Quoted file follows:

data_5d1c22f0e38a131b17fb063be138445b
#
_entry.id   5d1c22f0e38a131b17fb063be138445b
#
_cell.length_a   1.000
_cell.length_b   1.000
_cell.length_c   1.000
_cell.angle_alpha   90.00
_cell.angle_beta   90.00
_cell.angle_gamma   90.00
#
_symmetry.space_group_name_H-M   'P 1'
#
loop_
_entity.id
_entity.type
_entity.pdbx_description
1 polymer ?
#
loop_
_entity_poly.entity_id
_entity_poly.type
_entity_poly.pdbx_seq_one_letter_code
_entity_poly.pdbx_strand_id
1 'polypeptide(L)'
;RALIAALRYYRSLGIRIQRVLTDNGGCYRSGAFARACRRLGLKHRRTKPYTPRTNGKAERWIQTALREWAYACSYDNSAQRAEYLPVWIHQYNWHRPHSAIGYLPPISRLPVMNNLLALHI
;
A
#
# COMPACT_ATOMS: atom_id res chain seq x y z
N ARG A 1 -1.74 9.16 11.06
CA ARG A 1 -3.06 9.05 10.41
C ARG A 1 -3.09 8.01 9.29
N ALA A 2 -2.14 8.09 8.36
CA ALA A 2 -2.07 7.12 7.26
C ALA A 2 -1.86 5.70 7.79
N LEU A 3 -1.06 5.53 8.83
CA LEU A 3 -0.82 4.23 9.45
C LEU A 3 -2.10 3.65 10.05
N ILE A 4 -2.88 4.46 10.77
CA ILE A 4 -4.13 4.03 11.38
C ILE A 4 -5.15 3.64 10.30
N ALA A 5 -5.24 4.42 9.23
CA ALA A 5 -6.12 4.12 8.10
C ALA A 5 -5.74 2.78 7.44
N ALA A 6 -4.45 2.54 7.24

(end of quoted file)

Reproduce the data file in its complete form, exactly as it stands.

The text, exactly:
data_5d1c22f0e38a131b17fb063be138445b
#
_entry.id   5d1c22f0e38a131b17fb063be138445b
#
_cell.length_a   1.000
_cell.length_b   1.000
_cell.length_c   1.000
_cell.angle_alpha   90.00
_cell.angle_beta   90.00
_cell.angle_gamma   90.00
#
_symmetry.space_group_name_H-M   'P 1'
#
loop_
_entity.id
_entity.type
_entity.pdbx_description
1 polymer ?
#
loop_
_entity_poly.entity_id
_entity_poly.type
_entity_poly.pdbx_seq_one_letter_code
_entity_poly.pdbx_strand_id
1 'polypeptide(L)'
;RALIAALRYYRSLGIRIQRVLTDNGGCYRSGAFARACRRLGLKHRRTKPYTPRTNGKAERWIQTALREWAYACSYDNSAQRAEYLPVWIHQYNWHRPHSAIGYLPPISRLPVMNNLLALHI
;
A
#
# COMPACT_ATOMS: atom_id res chain seq x y z
N ARG A 1 -1.74 9.16 11.06
CA ARG A 1 -3.06 9.05 10.41
C ARG A 1 -3.09 8.01 9.29
N ALA A 2 -2.14 8.09 8.36
CA ALA A 2 -2.07 7.12 7.26
C ALA A 2 -1.86 5.70 7.79
N LEU A 3 -1.06 5.53 8.83
CA LEU A 3 -0.82 4.23 9.45
C LEU A 3 -2.10 3.65 10.05
N ILE A 4 -2.88 4.46 10.77
CA ILE A 4 -4.13 4.03 11.38
C ILE A 4 -5.15 3.64 10.30
N ALA A 5 -5.24 4.42 9.23
CA ALA A 5 -6.12 4.12 8.10
C ALA A 5 -5.74 2.78 7.44
N ALA A 6 -4.45 2.54 7.24